Elaine Dundy

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Jim McDermott's portrait of Elaine Dundy

Elaine Dundy (August 1, 1921 – May 1, 2008) was an American novelist, biographer, journalist, actress and playwright.

Early life[edit]

She was born Elaine Rita Brimberg in New York City of Polish and Latvian descent. Her Polish-born Jewish father, Samuel Brimberg, was an office furniture manufacturer and a violent bully.[1] Her mother was the daughter of a multimillionaire Jewish manufacturer and inventor. Dundy was one of three sisters; a sibling was Shirley Clarke, the independent filmmaker.[2] Dundy grew up in a Park Avenue home where she was educated by a governess, though she eventually attended high school, where her boyfriend Terry was the son of playwright Maxwell Anderson. Later, they met again and almost married.[1] A habituée of New York nightclubs from the age of 15, she met the exiled Dutch painter Piet Mondrian, who wished to be taught how to jitterbug.[3] An honors graduate from Sweet Briar College in Sweet Briar, Virginia, she studied acting at the Jarvis Theatre School in Washington[4] with future star actors Rod Steiger, Tony Curtis and others, and in the Dramatic Workshop was taught by Erwin Piscator.[3]

Dundy's controlling father insisted she live at home while in New York, but she calculated that her monthly allowance would allow her to live in Paris for a short time.[3] At the end of World War II, she traveled to Europe, first to live in Paris, France, dubbing French films,[1] then settled in London, where she performed in a BBC radio play. In 1950, she met the theater critic Kenneth Tynan, and two weeks later, they began living together. They married on January 25, 1951, had a daughter Tracy (born May 12, 1952, London), and became part of the theatrical and film elite of London and Hollywood.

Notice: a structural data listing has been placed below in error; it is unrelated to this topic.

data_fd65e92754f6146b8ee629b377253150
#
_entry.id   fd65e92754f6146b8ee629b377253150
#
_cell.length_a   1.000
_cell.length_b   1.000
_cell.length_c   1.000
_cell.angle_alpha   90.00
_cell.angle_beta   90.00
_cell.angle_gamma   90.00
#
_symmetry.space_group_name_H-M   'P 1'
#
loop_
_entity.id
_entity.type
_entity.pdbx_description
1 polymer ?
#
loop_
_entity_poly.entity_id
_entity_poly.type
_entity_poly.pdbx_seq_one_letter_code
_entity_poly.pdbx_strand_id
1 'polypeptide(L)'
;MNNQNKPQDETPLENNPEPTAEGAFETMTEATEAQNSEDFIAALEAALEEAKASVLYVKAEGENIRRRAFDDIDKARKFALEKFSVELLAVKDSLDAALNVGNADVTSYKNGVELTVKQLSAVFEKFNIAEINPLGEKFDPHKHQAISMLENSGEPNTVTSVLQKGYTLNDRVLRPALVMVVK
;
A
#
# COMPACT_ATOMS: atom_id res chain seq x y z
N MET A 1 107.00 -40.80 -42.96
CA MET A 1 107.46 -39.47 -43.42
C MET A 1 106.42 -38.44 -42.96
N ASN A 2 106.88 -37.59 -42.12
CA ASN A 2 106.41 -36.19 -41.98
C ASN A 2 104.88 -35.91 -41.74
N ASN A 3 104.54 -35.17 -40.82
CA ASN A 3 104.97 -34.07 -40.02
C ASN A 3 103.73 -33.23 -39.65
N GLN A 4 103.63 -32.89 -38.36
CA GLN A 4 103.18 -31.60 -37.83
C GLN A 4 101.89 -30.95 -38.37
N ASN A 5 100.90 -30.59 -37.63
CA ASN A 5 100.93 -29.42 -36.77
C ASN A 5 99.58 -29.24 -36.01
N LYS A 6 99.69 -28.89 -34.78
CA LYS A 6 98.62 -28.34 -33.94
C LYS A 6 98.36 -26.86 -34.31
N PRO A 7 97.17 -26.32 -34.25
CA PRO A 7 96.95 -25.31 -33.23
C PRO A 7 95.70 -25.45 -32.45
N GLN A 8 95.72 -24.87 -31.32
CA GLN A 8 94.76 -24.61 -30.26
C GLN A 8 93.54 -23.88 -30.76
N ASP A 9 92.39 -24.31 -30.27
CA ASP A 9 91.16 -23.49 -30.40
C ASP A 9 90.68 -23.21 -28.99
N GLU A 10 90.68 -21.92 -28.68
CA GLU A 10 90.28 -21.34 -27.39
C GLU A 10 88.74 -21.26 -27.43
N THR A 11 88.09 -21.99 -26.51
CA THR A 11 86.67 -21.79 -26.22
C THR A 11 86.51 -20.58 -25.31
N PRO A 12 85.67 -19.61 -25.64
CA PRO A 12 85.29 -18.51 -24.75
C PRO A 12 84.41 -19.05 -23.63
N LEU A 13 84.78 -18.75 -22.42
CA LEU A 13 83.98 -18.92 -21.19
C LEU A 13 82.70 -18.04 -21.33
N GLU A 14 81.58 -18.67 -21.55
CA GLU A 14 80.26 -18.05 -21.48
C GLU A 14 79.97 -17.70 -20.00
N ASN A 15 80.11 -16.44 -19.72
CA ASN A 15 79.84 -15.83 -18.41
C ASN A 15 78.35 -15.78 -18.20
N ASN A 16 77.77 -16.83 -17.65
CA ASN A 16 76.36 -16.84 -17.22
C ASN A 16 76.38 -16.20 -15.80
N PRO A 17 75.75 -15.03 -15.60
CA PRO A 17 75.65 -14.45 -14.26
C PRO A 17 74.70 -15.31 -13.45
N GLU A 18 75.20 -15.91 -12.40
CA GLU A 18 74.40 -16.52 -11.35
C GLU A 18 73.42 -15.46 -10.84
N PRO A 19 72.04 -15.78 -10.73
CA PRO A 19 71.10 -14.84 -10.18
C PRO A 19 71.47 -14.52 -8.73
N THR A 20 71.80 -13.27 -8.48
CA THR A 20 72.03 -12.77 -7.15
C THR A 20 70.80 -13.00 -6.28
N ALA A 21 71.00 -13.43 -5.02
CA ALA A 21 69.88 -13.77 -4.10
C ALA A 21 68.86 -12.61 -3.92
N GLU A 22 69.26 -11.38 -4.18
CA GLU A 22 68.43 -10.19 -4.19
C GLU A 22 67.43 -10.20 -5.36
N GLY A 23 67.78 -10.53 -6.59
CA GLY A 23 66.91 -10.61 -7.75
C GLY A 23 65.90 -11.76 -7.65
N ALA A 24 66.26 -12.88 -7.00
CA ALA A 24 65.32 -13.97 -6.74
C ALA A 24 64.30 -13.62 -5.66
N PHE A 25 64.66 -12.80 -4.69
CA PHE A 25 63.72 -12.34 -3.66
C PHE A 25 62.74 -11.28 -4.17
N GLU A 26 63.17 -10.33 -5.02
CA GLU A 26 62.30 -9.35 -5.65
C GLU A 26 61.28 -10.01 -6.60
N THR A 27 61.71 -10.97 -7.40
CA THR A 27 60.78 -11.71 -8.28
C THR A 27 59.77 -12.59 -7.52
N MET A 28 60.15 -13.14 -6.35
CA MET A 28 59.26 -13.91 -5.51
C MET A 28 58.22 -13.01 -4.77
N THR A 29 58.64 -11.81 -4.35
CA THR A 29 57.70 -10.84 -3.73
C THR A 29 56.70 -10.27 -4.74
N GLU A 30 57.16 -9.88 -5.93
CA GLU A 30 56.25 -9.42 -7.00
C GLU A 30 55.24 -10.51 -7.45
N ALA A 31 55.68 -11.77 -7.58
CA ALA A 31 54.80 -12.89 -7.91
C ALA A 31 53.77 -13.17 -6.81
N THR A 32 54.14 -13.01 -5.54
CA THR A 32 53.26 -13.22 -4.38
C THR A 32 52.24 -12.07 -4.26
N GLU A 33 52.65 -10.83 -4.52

Radio and television[edit]

Among her roles as an actress, she appeared in "The Scream," a 1953 episode of the TV series Douglas Fairbanks, Jr. Presents, and a BBC-TV production of Dinner at Eight as a maid: "One of those small parts an actress can do absolutely nothing with except look as pretty as possible, act as naive as possible and stay out of the way of the knives." Dundy was heard in different roles on Radio Luxembourg's Harry Lime dramas, directed by Orson Welles.[4] In 1955, Dundy and Tynan appeared together on camera, hosting the "Madrid Bullfight" episode of Around the World With Orson Welles, the documentary series Welles made for Associated-Rediffusion, a contractor for Britain's ITV commercial network.[5]


In 1958, Dundy published her first novel The Dud Avocado, loosely based on her experiences in Paris. It reached the top of the bestseller lists.[6] She received a letter from an admirer: